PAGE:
September 2015
Volume 15, Issue 12
Free
Vision Sciences Society Annual Meeting Abstract  |   September 2015
The effects of motion cues on figure-ground perception across the lifespan
Author Affiliations
  • Jordan Lass
    Department of Psychology, Neuroscience & Behaviour, McMaster University
  • Patrick Bennett
    Department of Psychology, Neuroscience & Behaviour, McMaster University
  • Mary Peterson
    Department of Psychology and Cognitive Science Program, University of Arizona
  • Allison Sekuler
    Department of Psychology, Neuroscience & Behaviour, McMaster University
Journal of Vision September 2015, Vol.15, 339. doi:10.1167/15.12.339
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      Jordan Lass, Patrick Bennett, Mary Peterson, Allison Sekuler; The effects of motion cues on figure-ground perception across the lifespan. Journal of Vision 2015;15(12):339. doi: 10.1167/15.12.339.

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      © ARVO (1962-2015); The Authors (2016-present)

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Abstract

Figure-ground (FG) perception involves segmenting adjacent regions sharing a border into figure and background. Border convexity is one static cue that influences FG perception in a context-dependent manner: The probability of perceiving the figure on the convex side of a border increases with the number of alternating convex and homogeneously filled concave regions (Peterson & Salvagio, J Vision, 2008). This Convexity Context Effect (CCE) is reduced in older adults compared to younger adults (Lass, et. al., VSS, 2013). The reduced CCE in older observers may result from decreased competition resolution in FG patterns, making it more likely that the stimuli are interpreted as flat patterns. If so, then adding cues that indicate depth in the stimulus may enhance the CCE in seniors. We examined this hypothesis by testing younger (M=22.1 years) and older (M=65.9 years) observers in a FG task using 100 ms static displays consisting of 2 or 8 alternating lighter and darker regions of random dot textures, and dynamic displays in which the textures in adjacent regions moved in opposite directions. Froyen, Feldman, and Singh (J Vision, 2013) found that such motion evokes a strong percept of depth in younger observers. The FG task was to indicate the colour of the region that appeared to be in the foreground. Contrary to the hypothesis, the CCE exhibited by older observers was not larger for moving stimuli compared to static stimuli. This result is consistent with the idea that healthy aging alters the way that configural cues influence FG organization, even when additional cues signal depth in the displays. Currently, we are examining the possibility that seniors require longer presentation times to accurately perceive the motion (Bennett, Sekuler & Sekuler, Vis Res, 1997). We are also investigating the relationship between individual differences in perceived depth and CCEs.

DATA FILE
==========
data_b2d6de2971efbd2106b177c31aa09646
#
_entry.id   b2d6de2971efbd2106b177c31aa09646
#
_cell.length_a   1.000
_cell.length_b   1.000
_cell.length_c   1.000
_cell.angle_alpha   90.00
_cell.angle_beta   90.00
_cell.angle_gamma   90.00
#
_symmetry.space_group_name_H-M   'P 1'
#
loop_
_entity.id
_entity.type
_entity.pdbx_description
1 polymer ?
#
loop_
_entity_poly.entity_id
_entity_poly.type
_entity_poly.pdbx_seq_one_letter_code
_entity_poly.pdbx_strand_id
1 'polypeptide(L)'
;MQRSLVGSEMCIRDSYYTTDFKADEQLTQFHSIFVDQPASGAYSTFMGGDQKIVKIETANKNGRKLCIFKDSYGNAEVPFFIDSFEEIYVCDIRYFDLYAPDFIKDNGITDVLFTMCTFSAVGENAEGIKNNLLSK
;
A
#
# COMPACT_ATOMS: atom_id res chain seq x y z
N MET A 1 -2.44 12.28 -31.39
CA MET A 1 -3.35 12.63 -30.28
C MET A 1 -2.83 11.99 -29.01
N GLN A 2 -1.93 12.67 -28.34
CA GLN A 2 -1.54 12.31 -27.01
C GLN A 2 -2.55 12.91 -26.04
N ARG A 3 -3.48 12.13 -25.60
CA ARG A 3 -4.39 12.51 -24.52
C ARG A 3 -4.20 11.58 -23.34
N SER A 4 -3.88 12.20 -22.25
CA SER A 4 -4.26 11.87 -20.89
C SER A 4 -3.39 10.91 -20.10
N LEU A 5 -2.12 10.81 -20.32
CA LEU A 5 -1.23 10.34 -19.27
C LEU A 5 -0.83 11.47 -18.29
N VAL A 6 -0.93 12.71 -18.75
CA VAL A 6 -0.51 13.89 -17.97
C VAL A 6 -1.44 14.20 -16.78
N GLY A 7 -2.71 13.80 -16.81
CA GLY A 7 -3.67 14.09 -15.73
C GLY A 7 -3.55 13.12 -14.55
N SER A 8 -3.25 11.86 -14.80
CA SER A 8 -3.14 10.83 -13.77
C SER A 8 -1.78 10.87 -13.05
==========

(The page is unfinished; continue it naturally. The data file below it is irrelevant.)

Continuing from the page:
Meeting abstract presented at VSS 2015

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